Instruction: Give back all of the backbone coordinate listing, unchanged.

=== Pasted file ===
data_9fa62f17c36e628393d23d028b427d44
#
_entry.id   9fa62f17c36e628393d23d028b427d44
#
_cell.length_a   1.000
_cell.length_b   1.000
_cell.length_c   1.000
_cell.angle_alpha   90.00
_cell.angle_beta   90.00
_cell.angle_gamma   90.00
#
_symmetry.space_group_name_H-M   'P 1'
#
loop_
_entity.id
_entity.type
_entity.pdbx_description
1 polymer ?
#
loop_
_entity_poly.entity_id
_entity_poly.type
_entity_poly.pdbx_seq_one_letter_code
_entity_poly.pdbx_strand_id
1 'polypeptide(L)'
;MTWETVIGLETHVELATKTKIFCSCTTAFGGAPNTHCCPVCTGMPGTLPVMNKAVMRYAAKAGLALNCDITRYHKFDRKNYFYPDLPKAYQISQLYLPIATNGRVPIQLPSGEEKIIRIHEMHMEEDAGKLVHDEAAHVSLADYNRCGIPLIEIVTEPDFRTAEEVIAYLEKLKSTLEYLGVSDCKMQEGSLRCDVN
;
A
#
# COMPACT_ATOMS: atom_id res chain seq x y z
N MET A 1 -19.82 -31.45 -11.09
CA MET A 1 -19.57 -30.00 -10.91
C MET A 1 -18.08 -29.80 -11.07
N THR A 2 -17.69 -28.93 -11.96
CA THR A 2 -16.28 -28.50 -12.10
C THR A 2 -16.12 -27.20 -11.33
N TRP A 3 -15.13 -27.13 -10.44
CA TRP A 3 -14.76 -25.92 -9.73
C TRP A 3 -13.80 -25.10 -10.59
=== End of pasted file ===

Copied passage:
data_9fa62f17c36e628393d23d028b427d44
#
_entry.id   9fa62f17c36e628393d23d028b427d44
#
_cell.length_a   1.000
_cell.length_b   1.000
_cell.length_c   1.000
_cell.angle_alpha   90.00
_cell.angle_beta   90.00
_cell.angle_gamma   90.00
#
_symmetry.space_group_name_H-M   'P 1'
#
loop_
_entity.id
_entity.type
_entity.pdbx_description
1 polymer ?
#
loop_
_entity_poly.entity_id
_entity_poly.type
_entity_poly.pdbx_seq_one_letter_code
_entity_poly.pdbx_strand_id
1 'polypeptide(L)'
;MTWETVIGLETHVELATKTKIFCSCTTAFGGAPNTHCCPVCTGMPGTLPVMNKAVMRYAAKAGLALNCDITRYHKFDRKNYFYPDLPKAYQISQLYLPIATNGRVPIQLPSGEEKIIRIHEMHMEEDAGKLVHDEAAHVSLADYNRCGIPLIEIVTEPDFRTAEEVIAYLEKLKSTLEYLGVSDCKMQEGSLRCDVN
;
A
#
# COMPACT_ATOMS: atom_id res chain seq x y z
N MET A 1 -19.82 -31.45 -11.09
CA MET A 1 -19.57 -30.00 -10.91
C MET A 1 -18.08 -29.80 -11.07
N THR A 2 -17.69 -28.93 -11.96
CA THR A 2 -16.28 -28.50 -12.10
C THR A 2 -16.12 -27.20 -11.33
N TRP A 3 -15.13 -27.13 -10.44
CA TRP A 3 -14.76 -25.92 -9.73
C TRP A 3 -13.80 -25.10 -10.59